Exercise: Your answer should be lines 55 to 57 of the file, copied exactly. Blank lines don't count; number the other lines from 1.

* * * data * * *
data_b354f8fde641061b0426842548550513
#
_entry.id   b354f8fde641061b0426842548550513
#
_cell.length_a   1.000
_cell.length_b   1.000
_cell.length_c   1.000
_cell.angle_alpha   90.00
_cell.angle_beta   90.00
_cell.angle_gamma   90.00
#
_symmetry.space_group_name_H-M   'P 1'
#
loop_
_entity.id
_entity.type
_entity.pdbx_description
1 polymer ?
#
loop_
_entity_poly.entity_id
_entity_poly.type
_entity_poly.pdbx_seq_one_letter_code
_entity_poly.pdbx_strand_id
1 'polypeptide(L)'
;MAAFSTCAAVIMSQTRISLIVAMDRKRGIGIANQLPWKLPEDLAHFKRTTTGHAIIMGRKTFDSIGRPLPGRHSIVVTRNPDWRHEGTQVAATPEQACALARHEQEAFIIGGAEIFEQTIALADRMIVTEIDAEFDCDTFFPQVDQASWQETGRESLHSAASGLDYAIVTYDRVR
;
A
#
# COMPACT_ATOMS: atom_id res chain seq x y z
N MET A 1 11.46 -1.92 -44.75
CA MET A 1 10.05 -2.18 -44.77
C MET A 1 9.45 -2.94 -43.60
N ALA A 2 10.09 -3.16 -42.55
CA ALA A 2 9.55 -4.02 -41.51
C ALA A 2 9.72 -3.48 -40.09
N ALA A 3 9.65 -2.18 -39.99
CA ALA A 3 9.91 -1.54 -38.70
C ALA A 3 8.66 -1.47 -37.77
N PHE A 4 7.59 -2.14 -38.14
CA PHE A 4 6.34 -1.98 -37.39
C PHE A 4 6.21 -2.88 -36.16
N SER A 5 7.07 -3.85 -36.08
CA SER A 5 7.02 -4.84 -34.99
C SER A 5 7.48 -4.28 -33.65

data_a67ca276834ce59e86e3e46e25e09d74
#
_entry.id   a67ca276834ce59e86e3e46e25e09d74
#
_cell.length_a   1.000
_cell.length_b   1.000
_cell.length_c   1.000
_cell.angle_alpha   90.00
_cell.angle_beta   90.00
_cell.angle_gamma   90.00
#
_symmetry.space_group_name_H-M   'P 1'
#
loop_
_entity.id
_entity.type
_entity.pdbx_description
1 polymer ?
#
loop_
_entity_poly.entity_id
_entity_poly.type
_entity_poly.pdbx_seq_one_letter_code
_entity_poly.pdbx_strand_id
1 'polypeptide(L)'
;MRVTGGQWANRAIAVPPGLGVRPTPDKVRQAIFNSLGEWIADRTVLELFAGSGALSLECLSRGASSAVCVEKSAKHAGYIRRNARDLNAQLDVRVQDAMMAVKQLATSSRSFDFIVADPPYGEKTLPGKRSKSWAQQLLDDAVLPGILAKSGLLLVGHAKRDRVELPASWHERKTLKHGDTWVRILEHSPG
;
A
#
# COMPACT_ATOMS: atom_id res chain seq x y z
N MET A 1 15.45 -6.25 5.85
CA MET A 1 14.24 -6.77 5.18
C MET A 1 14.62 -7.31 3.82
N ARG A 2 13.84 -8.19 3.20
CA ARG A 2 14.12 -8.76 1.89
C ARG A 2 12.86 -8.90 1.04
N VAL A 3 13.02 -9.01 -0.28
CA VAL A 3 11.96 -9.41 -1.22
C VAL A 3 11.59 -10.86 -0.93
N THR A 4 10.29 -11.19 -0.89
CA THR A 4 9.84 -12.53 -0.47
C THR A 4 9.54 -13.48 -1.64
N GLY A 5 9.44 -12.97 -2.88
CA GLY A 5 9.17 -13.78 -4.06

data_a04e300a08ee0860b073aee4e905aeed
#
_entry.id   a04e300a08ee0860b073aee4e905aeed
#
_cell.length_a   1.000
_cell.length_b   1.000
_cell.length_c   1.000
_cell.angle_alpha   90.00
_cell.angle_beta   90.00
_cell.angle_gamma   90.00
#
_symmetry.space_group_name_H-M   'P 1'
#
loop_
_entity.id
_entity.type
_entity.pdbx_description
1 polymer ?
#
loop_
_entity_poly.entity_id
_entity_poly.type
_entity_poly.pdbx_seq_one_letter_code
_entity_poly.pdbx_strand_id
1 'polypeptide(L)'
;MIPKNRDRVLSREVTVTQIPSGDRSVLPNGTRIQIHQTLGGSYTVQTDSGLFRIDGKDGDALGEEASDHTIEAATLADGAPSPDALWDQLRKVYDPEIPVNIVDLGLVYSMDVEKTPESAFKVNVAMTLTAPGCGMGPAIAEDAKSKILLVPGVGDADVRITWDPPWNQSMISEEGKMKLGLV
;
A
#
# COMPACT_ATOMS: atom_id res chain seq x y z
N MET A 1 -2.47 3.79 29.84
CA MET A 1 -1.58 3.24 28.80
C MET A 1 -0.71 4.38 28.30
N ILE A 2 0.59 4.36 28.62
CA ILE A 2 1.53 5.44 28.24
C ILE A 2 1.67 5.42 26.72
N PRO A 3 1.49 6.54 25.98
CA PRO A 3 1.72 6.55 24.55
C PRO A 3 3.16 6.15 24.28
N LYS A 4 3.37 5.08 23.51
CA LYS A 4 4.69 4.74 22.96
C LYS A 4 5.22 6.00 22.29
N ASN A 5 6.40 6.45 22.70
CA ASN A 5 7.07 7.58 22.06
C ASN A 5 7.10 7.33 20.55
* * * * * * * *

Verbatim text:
_cell.angle_gamma   90.00
#
_symmetry.space_group_name_H-M   'P 1'